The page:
You can search the entire site. or go to the recent opinions, or the chronological or subject indices. Basargin v State Commercial Fisheries Entry Commision (09/28/2001) sp-5478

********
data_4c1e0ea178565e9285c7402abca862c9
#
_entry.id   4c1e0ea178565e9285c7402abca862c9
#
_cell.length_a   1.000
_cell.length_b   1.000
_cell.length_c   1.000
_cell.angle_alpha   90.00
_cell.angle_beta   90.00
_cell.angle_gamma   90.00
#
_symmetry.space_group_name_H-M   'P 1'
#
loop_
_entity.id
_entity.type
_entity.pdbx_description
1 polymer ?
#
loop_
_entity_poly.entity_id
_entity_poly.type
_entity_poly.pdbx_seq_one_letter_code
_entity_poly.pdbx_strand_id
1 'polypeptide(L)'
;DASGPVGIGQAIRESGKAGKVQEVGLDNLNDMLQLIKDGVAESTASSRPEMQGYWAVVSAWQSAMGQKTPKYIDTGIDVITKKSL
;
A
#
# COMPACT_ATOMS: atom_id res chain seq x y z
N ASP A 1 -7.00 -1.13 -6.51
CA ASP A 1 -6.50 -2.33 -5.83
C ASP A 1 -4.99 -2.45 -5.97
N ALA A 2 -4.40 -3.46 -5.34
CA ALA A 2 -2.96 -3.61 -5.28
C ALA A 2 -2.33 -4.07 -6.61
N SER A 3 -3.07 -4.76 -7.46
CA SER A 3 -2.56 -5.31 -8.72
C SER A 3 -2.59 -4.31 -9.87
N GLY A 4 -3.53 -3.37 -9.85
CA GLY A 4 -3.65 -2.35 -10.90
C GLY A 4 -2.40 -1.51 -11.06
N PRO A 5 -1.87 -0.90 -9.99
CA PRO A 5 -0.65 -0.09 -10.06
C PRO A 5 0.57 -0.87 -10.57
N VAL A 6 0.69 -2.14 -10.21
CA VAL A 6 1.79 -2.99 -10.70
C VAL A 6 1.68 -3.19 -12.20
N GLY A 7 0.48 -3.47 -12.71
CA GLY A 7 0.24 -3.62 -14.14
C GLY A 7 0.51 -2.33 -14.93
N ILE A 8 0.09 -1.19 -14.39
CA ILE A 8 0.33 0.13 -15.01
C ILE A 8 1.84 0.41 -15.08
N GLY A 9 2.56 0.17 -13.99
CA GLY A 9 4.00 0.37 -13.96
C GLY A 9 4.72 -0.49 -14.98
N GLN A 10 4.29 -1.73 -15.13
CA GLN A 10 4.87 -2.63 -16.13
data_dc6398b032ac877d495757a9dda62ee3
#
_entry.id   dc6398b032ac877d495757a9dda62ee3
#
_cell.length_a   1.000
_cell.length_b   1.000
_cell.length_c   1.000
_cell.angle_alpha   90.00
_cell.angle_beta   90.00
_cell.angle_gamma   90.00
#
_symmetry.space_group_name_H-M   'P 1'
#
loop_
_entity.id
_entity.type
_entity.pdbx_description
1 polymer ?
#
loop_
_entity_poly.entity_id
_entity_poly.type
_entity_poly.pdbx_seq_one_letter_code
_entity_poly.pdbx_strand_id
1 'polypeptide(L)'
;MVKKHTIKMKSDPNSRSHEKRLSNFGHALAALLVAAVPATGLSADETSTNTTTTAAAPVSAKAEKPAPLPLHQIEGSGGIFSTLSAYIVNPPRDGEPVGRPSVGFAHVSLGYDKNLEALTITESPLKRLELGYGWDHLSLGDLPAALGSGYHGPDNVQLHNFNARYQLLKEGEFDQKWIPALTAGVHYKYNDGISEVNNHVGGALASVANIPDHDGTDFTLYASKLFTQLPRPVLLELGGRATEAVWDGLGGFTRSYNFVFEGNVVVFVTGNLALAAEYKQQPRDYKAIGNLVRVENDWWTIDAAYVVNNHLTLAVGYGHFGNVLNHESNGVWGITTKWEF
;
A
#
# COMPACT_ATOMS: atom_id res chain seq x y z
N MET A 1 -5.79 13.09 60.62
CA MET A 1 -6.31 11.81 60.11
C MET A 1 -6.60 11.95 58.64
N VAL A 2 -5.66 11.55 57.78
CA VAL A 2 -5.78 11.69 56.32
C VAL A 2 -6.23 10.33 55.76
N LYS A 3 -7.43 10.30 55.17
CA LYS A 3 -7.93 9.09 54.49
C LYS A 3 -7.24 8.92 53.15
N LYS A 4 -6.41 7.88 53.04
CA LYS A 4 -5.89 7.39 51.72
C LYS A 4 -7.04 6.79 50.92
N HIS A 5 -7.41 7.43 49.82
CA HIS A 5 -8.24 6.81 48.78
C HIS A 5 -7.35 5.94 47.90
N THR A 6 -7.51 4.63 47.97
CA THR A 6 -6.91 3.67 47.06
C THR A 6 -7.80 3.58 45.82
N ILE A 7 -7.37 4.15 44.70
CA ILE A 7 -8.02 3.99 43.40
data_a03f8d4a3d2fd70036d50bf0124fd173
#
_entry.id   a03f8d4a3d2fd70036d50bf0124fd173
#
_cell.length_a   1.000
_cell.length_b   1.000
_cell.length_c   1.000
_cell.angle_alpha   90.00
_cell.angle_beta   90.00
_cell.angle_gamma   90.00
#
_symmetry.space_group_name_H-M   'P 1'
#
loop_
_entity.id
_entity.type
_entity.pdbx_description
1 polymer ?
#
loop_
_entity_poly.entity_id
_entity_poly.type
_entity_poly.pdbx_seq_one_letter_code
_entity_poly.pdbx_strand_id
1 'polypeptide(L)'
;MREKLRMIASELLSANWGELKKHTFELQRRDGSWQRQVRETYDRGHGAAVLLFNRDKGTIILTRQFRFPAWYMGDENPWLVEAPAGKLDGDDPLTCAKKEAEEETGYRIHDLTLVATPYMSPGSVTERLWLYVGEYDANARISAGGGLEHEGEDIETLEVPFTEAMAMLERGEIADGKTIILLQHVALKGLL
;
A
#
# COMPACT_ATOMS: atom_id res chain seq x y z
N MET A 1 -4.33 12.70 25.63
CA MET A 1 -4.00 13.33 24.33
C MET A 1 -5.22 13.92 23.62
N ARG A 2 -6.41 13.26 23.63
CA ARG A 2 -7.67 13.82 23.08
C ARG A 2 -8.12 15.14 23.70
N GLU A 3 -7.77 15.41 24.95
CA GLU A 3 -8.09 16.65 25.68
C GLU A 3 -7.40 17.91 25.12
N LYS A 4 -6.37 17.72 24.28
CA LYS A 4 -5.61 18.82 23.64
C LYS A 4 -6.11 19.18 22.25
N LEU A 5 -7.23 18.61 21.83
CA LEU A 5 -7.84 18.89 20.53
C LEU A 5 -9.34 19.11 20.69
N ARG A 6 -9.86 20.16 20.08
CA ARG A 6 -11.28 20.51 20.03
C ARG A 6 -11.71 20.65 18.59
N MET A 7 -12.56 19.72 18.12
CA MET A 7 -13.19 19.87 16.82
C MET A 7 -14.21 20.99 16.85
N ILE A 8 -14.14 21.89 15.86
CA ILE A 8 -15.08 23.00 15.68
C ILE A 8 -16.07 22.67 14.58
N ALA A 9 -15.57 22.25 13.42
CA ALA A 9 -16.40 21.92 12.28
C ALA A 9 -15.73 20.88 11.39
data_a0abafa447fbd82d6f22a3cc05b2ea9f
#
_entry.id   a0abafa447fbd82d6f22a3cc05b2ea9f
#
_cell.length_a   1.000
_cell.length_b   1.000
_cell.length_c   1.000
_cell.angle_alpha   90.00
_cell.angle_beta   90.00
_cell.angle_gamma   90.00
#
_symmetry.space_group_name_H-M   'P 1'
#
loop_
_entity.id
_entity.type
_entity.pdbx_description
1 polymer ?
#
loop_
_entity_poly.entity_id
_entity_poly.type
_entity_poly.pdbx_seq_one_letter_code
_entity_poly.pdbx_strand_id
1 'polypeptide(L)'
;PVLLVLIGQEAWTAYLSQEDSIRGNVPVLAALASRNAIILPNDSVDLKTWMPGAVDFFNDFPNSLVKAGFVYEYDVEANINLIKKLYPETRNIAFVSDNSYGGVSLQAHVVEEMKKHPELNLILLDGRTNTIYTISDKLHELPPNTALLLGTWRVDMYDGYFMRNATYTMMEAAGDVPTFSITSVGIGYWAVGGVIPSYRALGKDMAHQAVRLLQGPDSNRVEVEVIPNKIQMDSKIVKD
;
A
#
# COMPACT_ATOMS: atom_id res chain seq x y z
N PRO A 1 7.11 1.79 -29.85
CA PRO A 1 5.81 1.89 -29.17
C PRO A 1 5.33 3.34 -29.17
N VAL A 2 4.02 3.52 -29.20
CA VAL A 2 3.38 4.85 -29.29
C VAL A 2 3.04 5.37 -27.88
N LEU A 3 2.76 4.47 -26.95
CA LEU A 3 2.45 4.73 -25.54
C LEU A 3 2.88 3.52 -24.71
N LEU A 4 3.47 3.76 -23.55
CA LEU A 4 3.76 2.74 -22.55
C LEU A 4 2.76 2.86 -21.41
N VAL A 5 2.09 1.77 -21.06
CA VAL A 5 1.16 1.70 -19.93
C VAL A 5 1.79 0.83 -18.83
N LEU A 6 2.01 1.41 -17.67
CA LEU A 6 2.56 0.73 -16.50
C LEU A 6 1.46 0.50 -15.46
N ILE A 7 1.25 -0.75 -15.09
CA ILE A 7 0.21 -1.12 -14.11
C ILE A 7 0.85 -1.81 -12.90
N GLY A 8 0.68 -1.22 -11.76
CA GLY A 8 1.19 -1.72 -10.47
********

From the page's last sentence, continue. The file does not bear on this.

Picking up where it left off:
Notice: This opinion is subject to correction before publication in the Pacific Reporter. Readers are requested to bring errors to the attention of the Clerk of the Appellate Courts, 303 K Street, Anchorage, Alaska 99501, phone (907) 264-0608, fax (907) 264-0878. THE SUPREME COURT OF THE STATE OF ALASKA THE ESTATE OF VASILY A. ) BASARGIN, ) Supreme Court No. S-9786 ) Appellant, ) Superior Court No. ) 3HO-98-212 CI v. ) ) O P I N I O N STATE OF ALASKA, COMMERCIAL ) FISHERIES ENTRY COMMISSION, ) [No. 5478 - September 28, 2001] ) Appellee. ) ______________________________) Appeal from the Superior Court of the State of Alaska, Third Judicial District, Homer, Harold M. Brown, Judge. Appearances: C. Michael Hough, Homer, for Appellant. Sabrina E. L. Fernandez, Assistant Attorney General, Anchorage, and Bruce M. Botelho, Attorney General, Juneau, for Appellee. Before: Fabe, Chief Justice, Matthews, Eastaugh, Bryner, and Carpeneti, Justices. EASTAUGH, Justice. The estate of Vasily Basargin, an applicant for a commercial fisheries entry permit for the Prince William Sound gillnet fishery, claims that the Alaska Commercial Fisheries Entry Commission (CFEC) erroneously calculated his points. The estate argues that the CFEC erred by failing to grant him additional points for "unavoidable circumstances,"for vessel and gear investment, and for income dependence. The estate also argues that Basargin was not given a meaningful hearing opportunity. We reject each of these arguments for the reasons discussed in Superior Court Judge Harold M. Brown's decision which affirmed the administrative decision of the CFEC. In our view, Basargin was given a meaningful hearing opportunity to present evidence on the applicable issues in dispute. We conclude that Basargin's English language limitations and the cultural barriers he experienced as a member of an Old Believer Russian Orthodox community did not entitle him to "unavoidable circumstances"points. We also conclude that even if the additional points Basargin sought for vessel and gear investment had been awarded him, he would not have had the eighteen points necessary to be eligible for a permit. We therefore conclude that any possible error in calculating points for this point category is harmless. Finally, we conclude that substantial evidence supports the CFEC's determination that Basargin was not entitled to income dependence points for 1971 with respect to this permit application. Our reasons for reaching these conclusions are well expressed by the superior court's decision. We AFFIRM. We attach Judge Brown's decision as an appendix and incorporate it by reference. A P P E N D I X* IN THE SUPERIOR COURT FOR THE STATE OF ALASKA THIRD JUDICIAL DISTRICT AT KENAI THE ESTATE OF VASILY A. ) BASARGIN, ) ) Appellant, ) ) v. ) ) STATE OF ALASKA, COMMERCIAL ) FISHERIES ENTRY COMMISSION, ) ) Appellee. ) Case No. 3HO-98-212 CI ______________________________) MEMORANDUM DECISION AND ORDER This appeal arises out of the Commercial Fisheries Entry Commission's (CFEC) denial of a limited entry permit for the Prince William Sound salmon drift gillnet fishery to the estate of Vasily A. Basargin (Vasily Basargin and his estate are hereinafter collectively referred to as Basargin). The court affirms the CFEC's decision. BACKGROUND Basargin applied for a Prince William Sound drift gillnet entry permit on March 7, 1977. Basargin's application was governed by regulations adopted in 1974 that rank individual applicants on a point system according to their relative dependence on the fishery as of the January 1, 1973 qualification date. Eighteen points are necessary for the issuance of a permit. Basargin originally claimed 22 points on his application: 1 point for crew participation in 1972; 6 points for ownership of a vessel; 4 points for availability of alternative occupations; 3 points for active participation as a gear license holder in 1972; and 6 points for 1972 income dependence. On April 18, 1977, the CFEC staff classified Basargin's application with 3 points: 1 point for 1972 crew participation, and 2 points for availability of alternative occupations. Basargin requested and was granted an administrative hearing on September 13, 1977. Basargin appeared at the hearing with counsel. A deadline of December 13, 1977, was set for the presentation of further evidence in support of Basargin's claims. Some further evidence was presented to the CFEC on December 12, 1977, but a request for an extension of the deadline so that further evidence could be entered was denied. On November 10, 1982, the CFEC hearing officer issued his decision recommending denial of Basargin's application. In addition to the 3 points initially awarded to Basargin, the hearing officer awarded 6 points for income dependence in 1972 and 4 points for investment in a vessel. The officer rejected Basargin's claims for 1972 active and consistent participation and his claim for 1971 income dependence. This left Basargin with only 13 of the 18 points necessary for issuance of a permit. Basargin then requested an oral presentation before the commissioners, as well as a request to present additional evidence. Although the CFEC declined to hear additional evidence on certain issues that it determined were not relevant, it did agree to hear additional evidence regarding Basargin's ownership of vessels and gear and his 1972 participation claims. The CFEC conducted the oral presentation on March 23, 1984. Present were Basargin, his attorney, and his son, Faddey. Because required commission members were not present at this presentation, a second presentation was conducted on October 10, 1984. Due to heavy caseload and other concerns beyond the scope of this appeal, the CFEC did not issue its final commission decision on administrative appeal until August 3, 1998. That decision awarded an additional 2 points for availability of alternative occupations, but reduced to 3 points Basargin's award for vessel and gear ownership. Thus, Basargin currently has been awarded 14 of the 18 points necessary for issuance of a permit. Basargin requested reconsideration of the CFEC's final decision, but reconsideration was denied. This timely appeal followed. ASSIGNMENTS OF ERROR Basargin's statement of points on appeal lists multiple assignments of error, but the court will only consider on appeal those points that are actually argued in an appellant's brief. See Johnson v. Johnson, 836 P.2d 930 (Alaska 1992). Thus, for purposes of this appeal, Basargin has assigned as error that (1) the CFEC denied Basargin meaningful hearings; (2) the CFEC improperly denied Basargin points on his participation claim; (3) the CFEC improperly denied Basargin points on his vessel and gear claims; and (4) the CFEC improperly denied Basargin points on his economic dependence claims. STANDARD OF REVIEW The superior court applies four principal standards of review in administrative appeals: The "substantial evidence"test is used for questions of fact. The "reasonable basis"test is used for questions of law involving agency expertise. The "substitution of judgment"test is used for questions of law where no expertise is involved. The "reasonable and not arbitrary"test is used for review of administrative regulations. Romann v. State, Dept. of Transp. and Public Facilities, 991 P.2d 186 (Alaska 1999). DISCUSSION 1. Due Process Basargin argues that he has been denied due process of law because he was denied a meaningful opportunity to be heard on the matter of the issuance of the limited entry permit. See Keyes v. Humana Hosp. Alaska, Inc., 750 P.2d 343 (Alaska 1988). The CFEC responds that Basargin had three separate opportunities to be heard on the matter, and that these opportunities satisfied the requirements of due process. The court reviews this constitutional question under the "substitution of judgment"standard. The thrust of Basargin's argument regarding due process is that the three hearings afforded him did not provide a "meaningful" opportunity to be heard because the definitions underlying the adjudication of his application changed significantly during its pendency. The court finds Basargin's arguments unpersuasive. While doubtless Basargin would have preferred an opportunity to fine tune his argument to each new nuance announced by the Alaska Supreme Court in this area, he presents no authority for the proposition that he is entitled to such an opportunity as a matter of due process. The facts at issue in this application have remained constant since the date of Basargin's original application: the extent and circumstances of Basargin's participation in the Prince William Sound drift gillnet fishery prior to 1973, his ownership of vessels and gear, his economic dependence on the fishery, and the availability of alternative employment opportunities. Basargin was given ample opportunity to present evidence and argument regarding these facts in 1978, and again in 1984. Basargin's reliance on Forquer v. State, Commercial Fisheries Entry Comm'n, 677 P.2d 1236 (Alaska 1984), is misplaced. The fishermen in Forquer applied for permits and were denied. The fishermen then submitted additional evidence, but were denied again without a hearing. The supreme court held that the fishermen were entitled to a hearing under AS 16.43.260(c). The hearing that the supreme court found necessary for the Forquer fishermen was the very hearing that Basargin had in 1978. Forquer provides no support for Basargin's argument that an additional hearing is required upon evolution of the relevant case law, or because an applicant desires to submit additional evidence after having had the initial opportunity to do so. Basargin was provided with ample opportunity to be heard in this case, and his arguments that he was denied due process of law are without merit. 2. Specific Point Disallowances Basargin next argues that the CFEC wrongfully denied him points for participation in the fishery, for ownership of vessels and gear, and for income dependence on the fishery. Basargin's challenges to these point determinations are matters of fact, and thus the court reviews the determinations of the CFEC on a "substantial evidence"standard. Thus, the court will uphold the CFEC findings if they are supported by "such relevant evidence as a reasonable mind might accept as adequate to support a conclusion." Commercial Fisheries Entry Comm'n, State of Alaska v. Baxter, 806 P.2d 1373, 1374 (Alaska 1991). a. Participation Basargin was awarded 1 point for participation in the Prince William Sound fishery as a crew member in 1972. He argues that, as an equal partner with a gear license holder for that year (his son Faddey), he is entitled to additional participation points due to "unavoidable circumstances"under 20 AAC 05.630(a)(5). The CFEC argues that Basargin is ineligible for any points (other than crew participation points) under 20 AAC 05.630(a) because he was not a gear license holder for those years, and that the "unavoidable circumstances"exception does not operate to allow Basargin points for his partnership status. Basargin argues that his case should be remanded so that he can make a showing that unavoidable circumstances led to Faddey, rather than himself, holding the gear license for Prince William Sound in 1972. Assuming he could make this showing, he argues that he would be entitled to claim participation points based on gear holder status under 20 AAC 05.630(a)(1). However, as explained in Alaska Commercial Fisheries Entry Comm'n v. Russo, 833 P.2d 7 (Alaska 1992), only actual gear license holders are entitled to participation points under 20 AAC 05.630(a)(1), and non-license holders cannot obtain license holder status for purposes of participation points by claiming that their partnership with a license holder amounts to "unavoidable circumstances." Basargin also appears to be arguing that the "unavoidable circumstances"exception of 20 AAC 05.630(a)(5) is not limited to gear license holders, but instead applies to anyone who can show that his or her past participation in the fishery is not accurately reflected by the points otherwise awarded. Again, he argues that he should be allowed to present evidence on remand to support this argument. As noted above, Basargin had ample opportunity to present his case to the CFEC. If unavoidable circumstances were indeed present such that 1 point for crew participation in 1972 did not accurately reflect Basargin's past participation in the fishery, the existence and relevance of those circumstances were known to Basargin by the time of his hearings before the CFEC. There is no indication that he presented any such evidence to the CFEC, and he is not entitled to present it now. Substantial evidence supports an award of one point for Basargin's past participation as a crewman in the Prince William Sound fishery. Accordingly, Basargin's arguments on this point are without merit. b. Income dependence Basargin was awarded 6 points for income dependence in 1972. He argues that his partnership with a gear license holder constitutes "special circumstances"under 20 AAC 05.630(b)(2), and that he should be allowed to present evidence that, he argues, would entitle him to up to an additional 4 points. The CFEC responds that this partnership status was already taken into account in awarding Basargin the maximum of 6 points for income dependence in the 1972 fishery. The court agrees with the CFEC that neither additional points nor a remand for additional hearing is necessary in this matter. As Basargin points out, the supreme court has interpreted "special circumstances"under 20 AAC 05.630(b)(2) to be broader than the "unavoidable circumstances"under 20 AAC 05.630(a)(5). See Russo, 833 P.2d at 9-10. However, the CFEC already took Basargin's circumstances into account in awarding him 6 points for economic dependence. As with evidence of the circumstances of Basargin's participation in the fishery, Basargin was on notice of the existence and relevance of any special circumstances that might have existed regarding his income dependence. Despite this notice, the evidence presented to the CFEC by Basargin indicated that he had not fished Prince William Sound at all prior to 1972, and had fished in 1972 as a partner with a gear license holder. Assuming for purposes of this discussion that Basargin is correct in interpreting 20 AAC 05.630(b)(2) as requiring consideration of an applicant's overall circumstances without regards to the stated maximum points for 1971 and 1972, Basargin has not presented such evidence of overall circumstances. Instead, he has presented evidence, presumably accurate, that provides substantial evidence for the CFEC's award of 6 points for dependence on the Prince William Sound fishery. Accordingly, his argument regarding economic dependence is without merit. c. Vessel and gear Finally, Basargin argues that he is entitled to the maximum of 6 points for his ownership interests in vessels and gear. As he has already been awarded 3 points for vessel and gear ownership, he could gain an additional 3 points if he were to prevail on this point. Thus, at most, Basargin would end up with 17 points out of the 18 necessary for issuance of a permit. Because Basargin cannot obtain the points necessary for issuance of a permit, his arguments regarding ownership are moot. The court declines to address those arguments at this time. CONCLUSION The court finds that Basargin received due process in consideration of his application for a Prince William Sound drift gillnet permit, and further finds that substantial evidence supported the CFEC's factual findings. Based on these factual findings, Basargin has not demonstrated that he is entitled to a permit. This court hereby AFFIRMS the CFEC's denial of Basargin's application for such a permit. DATED at Kenai, Alaska, this 26th day of June, 2000. /s/ HAROLD M. BROWN Superior Court Judge * We have edited the superior court's decision to conform to our technical rules.